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3

Protecting the Right of Possession: Trespass to Land

INTRODUCTION

The tort of battery protects against unwelcome intrusions to the person, basically, touchings to the body. Assault protects against the anticipation of such intrusions. Trespass to land provides a legal remedy for intrusions upon one's real property, that is, on land owned or occupied by the plaintiff. We all know what a trespasser is-someone who comes on another's land without permission. As one of the casebooks suggests, “Trespassers tend to be thought of as fence-breaking, chicken-stealing no-accounts.”[1] But to sue for trespass, a plaintiff still must prove a set of carefully defined elements of the tort.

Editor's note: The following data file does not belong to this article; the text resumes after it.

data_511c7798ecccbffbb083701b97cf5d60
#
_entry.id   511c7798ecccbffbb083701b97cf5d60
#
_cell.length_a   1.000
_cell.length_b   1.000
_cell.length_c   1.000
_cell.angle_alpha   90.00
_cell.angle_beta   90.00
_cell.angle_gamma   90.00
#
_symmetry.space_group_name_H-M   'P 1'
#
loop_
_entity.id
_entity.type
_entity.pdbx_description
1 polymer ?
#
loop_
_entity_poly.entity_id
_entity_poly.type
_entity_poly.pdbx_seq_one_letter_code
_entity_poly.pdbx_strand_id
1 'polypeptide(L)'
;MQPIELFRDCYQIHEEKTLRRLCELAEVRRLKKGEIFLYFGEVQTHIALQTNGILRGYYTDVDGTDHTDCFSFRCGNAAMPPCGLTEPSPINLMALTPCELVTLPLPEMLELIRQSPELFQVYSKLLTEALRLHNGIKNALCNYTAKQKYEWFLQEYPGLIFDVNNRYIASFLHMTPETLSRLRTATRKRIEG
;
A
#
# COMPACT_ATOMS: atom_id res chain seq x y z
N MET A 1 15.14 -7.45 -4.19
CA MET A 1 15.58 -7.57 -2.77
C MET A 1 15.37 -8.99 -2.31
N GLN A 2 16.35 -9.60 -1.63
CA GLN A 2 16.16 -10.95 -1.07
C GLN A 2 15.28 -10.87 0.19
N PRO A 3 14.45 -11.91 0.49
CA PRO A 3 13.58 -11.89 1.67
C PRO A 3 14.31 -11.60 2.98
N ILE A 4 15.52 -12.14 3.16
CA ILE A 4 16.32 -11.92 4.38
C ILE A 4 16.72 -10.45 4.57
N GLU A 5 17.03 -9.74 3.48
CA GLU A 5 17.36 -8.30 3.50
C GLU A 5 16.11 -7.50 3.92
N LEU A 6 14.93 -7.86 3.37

THE ELEMENTS OF TRESPASS

Even stating those elements turns out to be a bit complex. The Second Restatement of Torts defines trespass as follows:

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